7 Leonardo DiCaprio Roles You Won't Believe the Academy Snubbed

Today, the Academy Award nominations came out and Leonardo DiCaprio snagged a Best Actor nod for his work in Wolf of Wall Street. This marks the 20 year anniversary of Leo's troubled relationship with the Academy though. He was first nominated for an Oscar 20 years ago, for his supporting role in What's Eating Gilbert Grape and, in spite of years of turning in Oscar-worthy (or sometimes just Oscar-baity) roles, this is only Leo's fourth nomination and he's infamously yet to take home the gold. Shocked that this is only Leo's fourth time officially at bat with the Oscars? Check out this list of some of his biggest Oscar snubs.

Titantic (1997)

Titanic was the

movie of 1997 – it was a box office SMASH and an Oscar darling. The film garnered 14 nominations and won 11 Academy Awards, tying Ben Hur for the most Oscars for a single movie. All of that and Leo wasn’t even nominated. The movie won Best Picture. James Cameron walked away with the Best Director title and Leo’s costar Kate Winslet was nominated (though she lost to Helen Hunt in As Good As It Gets). Talk about a snub of epic proportions. Image: Paramount

Catch Me If You Can (2002)

After a five-year hiatus from actively courting the Academy, Leo came back big with 2002’s Catch Me If You Can, based on the true story of notorious con man Frank Abagnale, Jr. In the movie, Leo captivated audiences with his charm and held his own opposite Oscar vet Tom Hanks. Fun fact: The movie also featured a young and then-unknown Amy Adams as Leo’s love interest, Brenda. Amy might win her first Oscar this year for her leading role in American Hustle. LEO AND AMY COULD LOSE THEIR OSCAR-WIN VIRGINITY TOGETHER!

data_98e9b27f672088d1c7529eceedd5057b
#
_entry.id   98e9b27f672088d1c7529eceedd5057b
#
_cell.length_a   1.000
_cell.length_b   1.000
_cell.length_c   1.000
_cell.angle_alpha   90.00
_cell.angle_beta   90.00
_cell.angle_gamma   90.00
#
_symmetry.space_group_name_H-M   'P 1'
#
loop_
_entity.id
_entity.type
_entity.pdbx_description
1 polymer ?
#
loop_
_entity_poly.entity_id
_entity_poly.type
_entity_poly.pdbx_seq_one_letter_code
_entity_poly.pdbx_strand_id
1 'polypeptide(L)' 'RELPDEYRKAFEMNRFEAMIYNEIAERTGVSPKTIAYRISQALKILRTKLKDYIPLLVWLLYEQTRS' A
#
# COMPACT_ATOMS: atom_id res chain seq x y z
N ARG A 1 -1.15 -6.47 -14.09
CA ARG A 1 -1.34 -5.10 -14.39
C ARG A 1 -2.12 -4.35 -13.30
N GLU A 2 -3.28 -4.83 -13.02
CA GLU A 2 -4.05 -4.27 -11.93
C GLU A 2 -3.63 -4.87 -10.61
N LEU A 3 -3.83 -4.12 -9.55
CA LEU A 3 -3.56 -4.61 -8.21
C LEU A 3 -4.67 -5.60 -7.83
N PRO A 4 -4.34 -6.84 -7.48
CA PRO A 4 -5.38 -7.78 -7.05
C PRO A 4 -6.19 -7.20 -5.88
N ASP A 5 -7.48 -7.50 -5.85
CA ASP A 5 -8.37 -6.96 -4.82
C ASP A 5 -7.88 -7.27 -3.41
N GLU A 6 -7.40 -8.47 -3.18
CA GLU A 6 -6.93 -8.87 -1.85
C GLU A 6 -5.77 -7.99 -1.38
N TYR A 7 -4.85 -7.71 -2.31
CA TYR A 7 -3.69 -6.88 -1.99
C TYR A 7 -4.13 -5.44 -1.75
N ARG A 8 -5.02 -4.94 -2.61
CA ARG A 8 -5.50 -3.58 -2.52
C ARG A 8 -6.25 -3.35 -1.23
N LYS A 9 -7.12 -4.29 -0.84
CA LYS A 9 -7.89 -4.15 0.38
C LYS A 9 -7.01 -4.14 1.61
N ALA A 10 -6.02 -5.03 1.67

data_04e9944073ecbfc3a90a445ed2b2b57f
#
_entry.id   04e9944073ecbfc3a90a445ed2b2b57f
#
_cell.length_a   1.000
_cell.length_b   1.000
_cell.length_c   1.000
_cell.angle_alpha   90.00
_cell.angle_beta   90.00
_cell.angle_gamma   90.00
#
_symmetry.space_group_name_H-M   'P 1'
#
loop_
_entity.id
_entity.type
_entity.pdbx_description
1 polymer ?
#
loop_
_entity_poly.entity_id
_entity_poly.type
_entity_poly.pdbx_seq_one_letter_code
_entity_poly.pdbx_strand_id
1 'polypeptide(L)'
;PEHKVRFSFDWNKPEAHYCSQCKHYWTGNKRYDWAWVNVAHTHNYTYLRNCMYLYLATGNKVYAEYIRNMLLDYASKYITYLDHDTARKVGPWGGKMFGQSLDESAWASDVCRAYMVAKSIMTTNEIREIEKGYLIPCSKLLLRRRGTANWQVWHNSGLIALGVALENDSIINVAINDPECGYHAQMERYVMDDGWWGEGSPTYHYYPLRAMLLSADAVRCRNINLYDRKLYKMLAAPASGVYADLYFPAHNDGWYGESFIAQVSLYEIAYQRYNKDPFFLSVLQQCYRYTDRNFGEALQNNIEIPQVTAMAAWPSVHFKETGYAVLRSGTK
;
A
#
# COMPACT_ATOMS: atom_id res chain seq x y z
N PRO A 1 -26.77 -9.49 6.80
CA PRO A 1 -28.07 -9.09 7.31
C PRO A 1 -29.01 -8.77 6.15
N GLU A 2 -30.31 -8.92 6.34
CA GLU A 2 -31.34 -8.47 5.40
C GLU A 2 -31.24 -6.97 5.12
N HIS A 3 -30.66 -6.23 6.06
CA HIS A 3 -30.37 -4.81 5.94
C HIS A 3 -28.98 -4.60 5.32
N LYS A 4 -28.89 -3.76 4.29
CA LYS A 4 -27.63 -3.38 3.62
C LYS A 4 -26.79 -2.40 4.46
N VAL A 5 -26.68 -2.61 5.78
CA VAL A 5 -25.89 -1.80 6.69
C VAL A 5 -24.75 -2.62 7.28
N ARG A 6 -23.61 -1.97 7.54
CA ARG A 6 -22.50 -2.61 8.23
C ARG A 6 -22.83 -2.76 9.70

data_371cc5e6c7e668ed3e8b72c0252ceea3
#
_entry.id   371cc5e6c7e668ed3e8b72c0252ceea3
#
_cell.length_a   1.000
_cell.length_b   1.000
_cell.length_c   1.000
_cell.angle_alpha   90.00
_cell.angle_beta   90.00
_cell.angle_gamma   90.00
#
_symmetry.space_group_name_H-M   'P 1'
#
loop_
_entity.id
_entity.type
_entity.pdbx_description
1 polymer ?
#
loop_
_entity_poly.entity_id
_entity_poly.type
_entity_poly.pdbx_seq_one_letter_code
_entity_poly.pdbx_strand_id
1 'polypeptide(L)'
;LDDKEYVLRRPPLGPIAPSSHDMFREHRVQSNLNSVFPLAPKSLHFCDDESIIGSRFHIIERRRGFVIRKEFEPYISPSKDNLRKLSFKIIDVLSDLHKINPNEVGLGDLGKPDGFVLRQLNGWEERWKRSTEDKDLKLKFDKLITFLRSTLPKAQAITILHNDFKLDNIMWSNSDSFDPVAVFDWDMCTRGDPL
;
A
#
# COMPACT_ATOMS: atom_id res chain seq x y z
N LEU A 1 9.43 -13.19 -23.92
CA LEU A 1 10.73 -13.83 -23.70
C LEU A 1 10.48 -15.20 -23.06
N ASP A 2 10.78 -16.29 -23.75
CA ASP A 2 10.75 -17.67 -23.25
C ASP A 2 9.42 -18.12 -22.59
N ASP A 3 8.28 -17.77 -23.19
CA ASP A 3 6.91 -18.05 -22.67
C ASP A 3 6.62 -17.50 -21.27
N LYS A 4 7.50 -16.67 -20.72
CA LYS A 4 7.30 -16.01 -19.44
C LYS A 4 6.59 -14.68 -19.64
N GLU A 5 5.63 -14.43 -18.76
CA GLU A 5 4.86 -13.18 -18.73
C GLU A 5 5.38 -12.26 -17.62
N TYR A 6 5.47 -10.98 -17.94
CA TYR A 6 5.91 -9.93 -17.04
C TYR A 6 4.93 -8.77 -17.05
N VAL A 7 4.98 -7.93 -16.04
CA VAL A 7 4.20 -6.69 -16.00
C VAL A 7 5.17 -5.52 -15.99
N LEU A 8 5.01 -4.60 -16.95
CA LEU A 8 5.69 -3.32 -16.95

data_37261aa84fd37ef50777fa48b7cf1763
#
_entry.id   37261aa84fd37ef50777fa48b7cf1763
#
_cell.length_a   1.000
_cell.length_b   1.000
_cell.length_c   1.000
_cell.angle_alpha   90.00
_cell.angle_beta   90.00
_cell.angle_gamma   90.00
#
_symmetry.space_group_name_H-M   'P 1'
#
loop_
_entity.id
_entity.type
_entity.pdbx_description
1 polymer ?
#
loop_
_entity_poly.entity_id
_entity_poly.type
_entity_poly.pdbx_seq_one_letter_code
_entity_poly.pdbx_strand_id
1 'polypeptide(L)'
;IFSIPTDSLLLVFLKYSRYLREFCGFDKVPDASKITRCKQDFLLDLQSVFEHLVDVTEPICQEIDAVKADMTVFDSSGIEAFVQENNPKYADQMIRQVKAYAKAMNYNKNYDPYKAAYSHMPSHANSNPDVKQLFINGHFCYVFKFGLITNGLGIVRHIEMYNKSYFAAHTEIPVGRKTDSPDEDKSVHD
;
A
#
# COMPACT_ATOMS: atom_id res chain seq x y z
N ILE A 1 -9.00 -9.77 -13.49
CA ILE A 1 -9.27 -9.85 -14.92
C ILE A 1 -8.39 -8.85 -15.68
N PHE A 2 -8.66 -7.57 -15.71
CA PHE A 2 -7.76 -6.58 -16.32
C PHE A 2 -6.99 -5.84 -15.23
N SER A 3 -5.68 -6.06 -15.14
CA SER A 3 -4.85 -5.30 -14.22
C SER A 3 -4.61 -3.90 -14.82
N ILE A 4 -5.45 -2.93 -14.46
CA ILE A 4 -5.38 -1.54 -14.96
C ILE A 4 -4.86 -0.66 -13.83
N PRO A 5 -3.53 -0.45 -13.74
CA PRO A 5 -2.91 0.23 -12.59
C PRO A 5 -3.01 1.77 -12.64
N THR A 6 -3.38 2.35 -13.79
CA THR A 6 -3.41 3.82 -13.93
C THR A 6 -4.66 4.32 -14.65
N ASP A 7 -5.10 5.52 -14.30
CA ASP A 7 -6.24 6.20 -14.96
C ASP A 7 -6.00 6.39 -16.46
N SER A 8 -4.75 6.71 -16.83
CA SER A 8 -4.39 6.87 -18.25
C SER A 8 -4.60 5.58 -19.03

Image: DreamWorks

Gangs of New York (2002)

Also in 2002, Leo started a working relationship with director Martin Scorsese, who is now a frequent collaborator and may have finally directed Leo to Oscar gold this year in Wolf of Wall Street. The movie had all of the trappings of an Oscar flick – like period costumes and a long running time – but Leo didn’t even earn a nod. The movie itself was nominated for Best Picture. If you’re not already sensing it, this is a theme in Leo’s career.

Image: Miramax

The Departed (2006)

In 2006, Leo again teamed up with Scorsese for the gritty crime drama The Departed. We had seen Leo do period ,and do it well, for years, but The Departed gave him a chance to show he was capable of something a little more grounded and modern. It worked for the film; The Departed won four Academy Awards, including the Best Picture trophy. For his work in it, Leo wasn’t even nominated. Ouch. Image: Warner Bros.

Revolutionary Road (2008)

Leo reunited with Titanic costar Kate Winslet for this drama which, exactly like their previous collaboration, earned Kate accolades and Leo a big bunch of nothing come Awards season.

Image: Paramount

Shutter Island (2010)

Leo teamed up with Scorsese for the fourth time (his second collab with Marty, The Aviator, earned him an Oscar nom so it didn’t make this list) for 2010’s psychological thriller Shutter Island. Unfortunately, just like the (SPOILER ALERT) entire plot of the movie, any hopes of an Oscar for the role were all in Leo’s head.

Image: Paramount

Django Unchained (2012)

In 2012, Leo put his Best Actor hopes aside and took on a memorable supporting role instead, in Quentin Tarantino’s Django Unchained. The Academy wasn’t as impressed as the rest of us with Leo’s turn as the charmingly villainous plantation owner though. They snubbed him.

Image: The Weinstein Company